Stories of short staffed prisons as well as overworked and underpaid correctional officers were part of the testimony heard at Legislative Hall in Dover.
On Thursday, Delaware legislators held a public hearing to get a better idea of prison working conditions in an effort to implement change. Senators Robert Marshall (D-Wilmington) and Anthony Delcollo (R-Elsemere) conducted the hearing with about a dozen witnesses coming forward. Geoffrey Klopp, head of the Correctional Officers Association of Delaware said the hearing could be the first step to improving working conditions for prison staff in the state.
“We do a job that a lot of folks don’t want to do and we need to be compensated fairly,” Klopp said.
According to testimonies current and retired staff of the James Vaughn Correctional Center, officers are not paid well. The starting salary for officers is $32,000. Klopp said that accounts for the high turnover at Delaware prisons.
“Our 15 year average loss is 57 percent of the people that we hire-we lose in the first three years of employment,” Klopp added. He estimated that the state is wasting about $3 million a year on the hiring process as result.
“Another number that is extremely interesting is the fact that we lose approximately 90 percent of the applicants because they’re washed out due to background checks and mental health evaluations,” Klopp said.
In February inmates took over a section of the Smyrna prison. The death of Lt. Steven Floyd was the result of that incident which created a very different work environment today said Klopp.
“It’s extremely tense and tedious right now because we don’t have enough staff and we’re almost day-to-day as to how we get through things,” Klopp said.
The union president added that a settlement agreement put together by the ACLU which deals with restrictive housing and mental health care presents a danger to correctional officers. However, ACLU officials disagreed and released this statement immediately after the public hearing.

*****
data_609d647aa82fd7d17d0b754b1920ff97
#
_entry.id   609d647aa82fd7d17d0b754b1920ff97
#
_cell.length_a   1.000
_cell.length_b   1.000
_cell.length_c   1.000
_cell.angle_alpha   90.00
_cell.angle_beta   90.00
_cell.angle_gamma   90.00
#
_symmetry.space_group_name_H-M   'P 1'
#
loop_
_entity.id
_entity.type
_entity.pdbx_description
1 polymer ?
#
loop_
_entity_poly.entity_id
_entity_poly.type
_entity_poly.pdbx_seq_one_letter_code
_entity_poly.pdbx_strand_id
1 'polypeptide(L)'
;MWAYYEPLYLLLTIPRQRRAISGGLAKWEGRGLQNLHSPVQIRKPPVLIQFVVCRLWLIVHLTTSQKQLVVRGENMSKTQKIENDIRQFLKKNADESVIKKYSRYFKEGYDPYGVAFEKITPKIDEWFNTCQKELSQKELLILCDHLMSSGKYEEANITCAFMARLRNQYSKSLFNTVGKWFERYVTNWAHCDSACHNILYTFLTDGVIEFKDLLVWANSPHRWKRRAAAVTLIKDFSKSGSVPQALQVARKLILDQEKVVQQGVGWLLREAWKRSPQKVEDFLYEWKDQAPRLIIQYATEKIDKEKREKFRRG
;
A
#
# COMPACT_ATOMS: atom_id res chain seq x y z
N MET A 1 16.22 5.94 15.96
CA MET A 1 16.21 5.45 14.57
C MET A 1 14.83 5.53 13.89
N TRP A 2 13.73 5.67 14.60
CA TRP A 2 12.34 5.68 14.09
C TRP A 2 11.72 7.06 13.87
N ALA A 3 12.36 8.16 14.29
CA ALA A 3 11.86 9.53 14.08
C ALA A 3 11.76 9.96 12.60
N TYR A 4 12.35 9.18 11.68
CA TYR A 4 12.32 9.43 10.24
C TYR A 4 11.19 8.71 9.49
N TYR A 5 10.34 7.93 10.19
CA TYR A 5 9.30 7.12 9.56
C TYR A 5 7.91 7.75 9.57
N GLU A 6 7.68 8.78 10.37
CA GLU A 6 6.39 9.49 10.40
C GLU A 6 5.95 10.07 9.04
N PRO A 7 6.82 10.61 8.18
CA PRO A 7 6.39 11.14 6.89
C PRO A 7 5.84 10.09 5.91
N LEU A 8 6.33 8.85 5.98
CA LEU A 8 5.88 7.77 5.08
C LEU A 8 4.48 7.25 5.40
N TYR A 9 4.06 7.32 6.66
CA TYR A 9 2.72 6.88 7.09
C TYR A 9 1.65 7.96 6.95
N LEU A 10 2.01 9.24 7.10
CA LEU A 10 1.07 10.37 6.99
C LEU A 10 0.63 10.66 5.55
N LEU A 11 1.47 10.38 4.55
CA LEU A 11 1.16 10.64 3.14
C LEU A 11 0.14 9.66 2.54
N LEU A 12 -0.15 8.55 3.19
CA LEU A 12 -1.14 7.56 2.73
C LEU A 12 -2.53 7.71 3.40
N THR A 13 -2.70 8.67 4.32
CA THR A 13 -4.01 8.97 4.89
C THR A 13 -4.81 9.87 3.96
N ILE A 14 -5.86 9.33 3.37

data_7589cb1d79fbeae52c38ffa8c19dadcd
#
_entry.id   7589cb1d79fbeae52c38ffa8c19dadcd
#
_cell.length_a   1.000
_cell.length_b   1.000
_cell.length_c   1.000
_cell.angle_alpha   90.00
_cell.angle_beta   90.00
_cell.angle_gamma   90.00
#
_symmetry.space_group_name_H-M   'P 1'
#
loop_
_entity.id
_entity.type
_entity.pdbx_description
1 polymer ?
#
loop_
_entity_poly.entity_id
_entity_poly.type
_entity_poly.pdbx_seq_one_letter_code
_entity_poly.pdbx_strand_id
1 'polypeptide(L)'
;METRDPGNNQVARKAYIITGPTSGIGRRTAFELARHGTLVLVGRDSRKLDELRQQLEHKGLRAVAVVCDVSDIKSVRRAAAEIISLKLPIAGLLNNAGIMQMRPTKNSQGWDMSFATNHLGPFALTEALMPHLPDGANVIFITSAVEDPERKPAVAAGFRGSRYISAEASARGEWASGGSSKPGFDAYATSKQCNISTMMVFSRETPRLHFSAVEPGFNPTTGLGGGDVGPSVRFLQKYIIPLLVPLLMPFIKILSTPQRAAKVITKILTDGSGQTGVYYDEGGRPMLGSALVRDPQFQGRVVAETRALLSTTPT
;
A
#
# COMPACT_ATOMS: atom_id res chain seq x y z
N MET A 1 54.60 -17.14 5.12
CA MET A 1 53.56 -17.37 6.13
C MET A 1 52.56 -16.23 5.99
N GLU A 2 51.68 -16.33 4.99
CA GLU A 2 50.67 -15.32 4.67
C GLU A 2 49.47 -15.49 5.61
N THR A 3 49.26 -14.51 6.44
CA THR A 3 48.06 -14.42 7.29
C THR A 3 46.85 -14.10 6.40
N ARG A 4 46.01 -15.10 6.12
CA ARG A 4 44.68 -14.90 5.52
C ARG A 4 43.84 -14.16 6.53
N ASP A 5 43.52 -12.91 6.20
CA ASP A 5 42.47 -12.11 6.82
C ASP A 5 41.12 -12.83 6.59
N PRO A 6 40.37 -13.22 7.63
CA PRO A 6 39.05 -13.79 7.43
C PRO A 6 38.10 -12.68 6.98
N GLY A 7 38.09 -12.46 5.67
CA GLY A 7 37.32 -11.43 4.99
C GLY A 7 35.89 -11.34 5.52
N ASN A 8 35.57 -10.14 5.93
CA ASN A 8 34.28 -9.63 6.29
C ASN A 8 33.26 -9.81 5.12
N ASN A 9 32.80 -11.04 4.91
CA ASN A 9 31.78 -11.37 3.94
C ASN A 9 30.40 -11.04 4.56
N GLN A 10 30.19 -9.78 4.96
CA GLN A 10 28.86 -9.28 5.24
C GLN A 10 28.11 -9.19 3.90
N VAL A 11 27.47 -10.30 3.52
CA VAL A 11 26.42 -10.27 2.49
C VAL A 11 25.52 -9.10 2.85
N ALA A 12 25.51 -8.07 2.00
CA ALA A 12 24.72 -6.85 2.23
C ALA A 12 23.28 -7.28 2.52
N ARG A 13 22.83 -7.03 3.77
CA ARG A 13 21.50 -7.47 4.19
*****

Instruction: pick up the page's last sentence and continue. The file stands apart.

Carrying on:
“We understand that the hostage crisis and the death of Lt. Floyd has been a traumatic experience for everyone associated with the DDOC. But statements being made by the Correctional Officers Association of Delaware (COAD) and individual correctional officers that the settlement agreement “turned control of our prison facilities over to inmates” or was “basically telling the inmates that they didn’t have to listen to the officers” is unequivocally false,” said Kathleen MacRae, ACLU of Delaware executive director.
As for the testimonies, the stories people shared touched on a number of topics. Eleanor Ricchuti, a retired officer who worked at the James Vaughn Correctional Center until 2013 spoke on bad apples in the prison system. She said there’s a need for change across the board which is bigger than just salary increases and staffing issues.
“In order to have officers that care, you have to have management that care for you,” Ricchuti said. “There’s so much dysfunction up there, it’s pathetic and I feel for the good people that go there and can’t speak up because if they do they will lose their job.”
Another spoke on behalf of the inmates. Nancy Boyer said she visited the Smyrna facility over the last 15 years and witnessed significant change in the officer-inmate relationship.
“What I am hoping in this, as you all make decisions and move forward with policy that you would take seriously the grievances filed by the inmates,” Boyer firmly expressed to Sen. Marshall and Sen. Delcollo.
But most were advocates for the officers.
“We’ve been screaming for help for a long time and nobody has listened. It took us losing an officer for us to have this conversation which is very unfortunate,” said Aaron Forkom.
Meanwhile Senator Delcollo said the next thing is to review comments and move forward after investigations into the hostage situations are completed.
“Frankly I believe that there is no reason if we’re not working aggressively as to the pre-existing problems that we can’t try to do something this general assembly. I think that’s an audacious goal,” Delcollo said.